Area News Digest
Taken from the news columns of area newspapers.
Shooting kills woman; suspect arrested
COZAD—An investigation continues into a recent shooting at Lexington. Darcey Lee, 20, was a victim in the incident, which according to Lexington Police officials, happened at a residence located on the west side of the city. An autopsy is pending. David Lastra, 26, was arrested on suspicion of second-degree murder, use of a weapon to commit a felony and felon in possession of a firearm. According to court records, Lastra was Lee’s boyfriend. The Dawson County Sheriff’s office and attorney’s office are also involved in the investigation.—reported in the Tri-City Trib.
Excavator hits gas line; requires quick action
BROKEN BOW—A four-inch gas line was hit by an excavator in the 900 block of south H Street recently, while trying to take out a tree stump. The Broken Bow Fire Department then spent the next two hours on the job providing emergency protection should the gas fumes ignite. The excavator operator did not know the gas line was there, according to fire rescue facilitator. SourceGas repairmen had to wear protective gear while sealing off the broken gas line as a precaution. No one was inured in the process and reminders were issued to call Digger’s Hotline before digging.—reported in the Custer County Chief.
Inflows help Lake Mac rise to highest peak
OGALLALA—Lake McConaughy is expected to reach a 2010 peak of at least 3,250 feet above sea level—the highest peak in a decade—according to Central Nebraska Public Power and Irrigation District Civil Engineer Cory Steinke. It is expected the lake will receive above normal inflows during June, in part to an intentional spill from Glendo Reservoir, and it’s anticipated the highest peak will arrive in late June or early July. What will help the lake continue to gain in elevation is the contribution made by the South Platte River which continues to carry above average flow.—reported in the Keith County News.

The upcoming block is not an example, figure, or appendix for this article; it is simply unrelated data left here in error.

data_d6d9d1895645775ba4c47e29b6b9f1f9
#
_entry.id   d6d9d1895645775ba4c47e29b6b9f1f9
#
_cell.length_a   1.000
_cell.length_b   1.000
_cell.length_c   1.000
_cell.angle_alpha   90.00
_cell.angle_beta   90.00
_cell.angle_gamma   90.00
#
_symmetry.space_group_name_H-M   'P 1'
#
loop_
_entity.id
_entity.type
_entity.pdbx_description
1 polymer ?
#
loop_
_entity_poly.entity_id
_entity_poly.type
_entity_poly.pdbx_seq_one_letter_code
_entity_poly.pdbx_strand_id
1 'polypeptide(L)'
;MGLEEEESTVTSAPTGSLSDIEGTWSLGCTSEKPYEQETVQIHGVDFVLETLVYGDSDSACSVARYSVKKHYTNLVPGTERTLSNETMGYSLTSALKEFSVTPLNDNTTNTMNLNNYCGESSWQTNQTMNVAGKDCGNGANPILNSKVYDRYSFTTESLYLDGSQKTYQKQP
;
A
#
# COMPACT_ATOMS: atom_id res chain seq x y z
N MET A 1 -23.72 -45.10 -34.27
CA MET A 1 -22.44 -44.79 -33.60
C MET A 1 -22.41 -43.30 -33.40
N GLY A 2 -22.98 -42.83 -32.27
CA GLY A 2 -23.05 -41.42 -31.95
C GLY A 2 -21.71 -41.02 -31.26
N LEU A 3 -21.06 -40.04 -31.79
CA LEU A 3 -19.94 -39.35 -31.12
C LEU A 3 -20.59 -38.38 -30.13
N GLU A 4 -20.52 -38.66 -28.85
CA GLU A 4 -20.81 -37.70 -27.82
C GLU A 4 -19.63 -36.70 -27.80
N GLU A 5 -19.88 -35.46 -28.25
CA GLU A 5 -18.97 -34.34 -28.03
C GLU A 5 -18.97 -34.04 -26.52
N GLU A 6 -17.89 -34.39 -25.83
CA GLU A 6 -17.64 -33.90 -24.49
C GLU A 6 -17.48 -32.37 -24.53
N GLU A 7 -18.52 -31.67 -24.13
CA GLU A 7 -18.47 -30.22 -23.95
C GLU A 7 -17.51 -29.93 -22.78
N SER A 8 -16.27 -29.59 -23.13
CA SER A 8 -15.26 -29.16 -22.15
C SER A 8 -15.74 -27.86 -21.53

Old Glory Days sports new golf cart game
CURTIS—Horses, tractors, motorcycles and antique cars were just a few modes of transportation on display at the Old Glory Days parade in Maywood recently. The second annual Iron Horns RG Poker Run group joined the parade before heading off on their motorcycle ride. Among the many activities were games for children and adults as well as refreshments. A new game particularly caught attention from crowds, the first Golf Cart Obstacle Course was held where the driver was blindfolded and the passenger had to give directions around a course of cones.—reported in the Frontier County Enterprise.
Blues Festival has full slate of musicians
ARNOLD—The 17th Annual South Loup River Blues Festival is set for July 9-10 at the Old Mill Park in Arnold. The weekend will begin with “Rain Dogs,” a band from Kansas City, followed by a blues band from Omaha called “Lou DeLuca and the R&M Blues Band.” “Earl and Them” hailing from the Ozark mountains of Arkansas is scheduled to perform prior to another blues band from Mississippi, North Carolina and many more. Advanced tickets will be available to purchase.—reported in the Arnold Sentinel.
Vintage cars travel Highway 40 on June 5
CALLAWAY—Some 270 vintage cars—1980 or older—traveled Highway 40 by Oconto and Callaway the morning of June 5. The Nebraska Rod and Custom Association conducted its 600-mile Tour Nebraska beginning at Kearney. The 15-mile-long line of vehicles were scheduled to pass by Oconto at 8:10 a.m. and Callaway around 8:25 a.m. The tour also stopped at Arnold for a breakfast and a break.—reported in the Callaway Courier.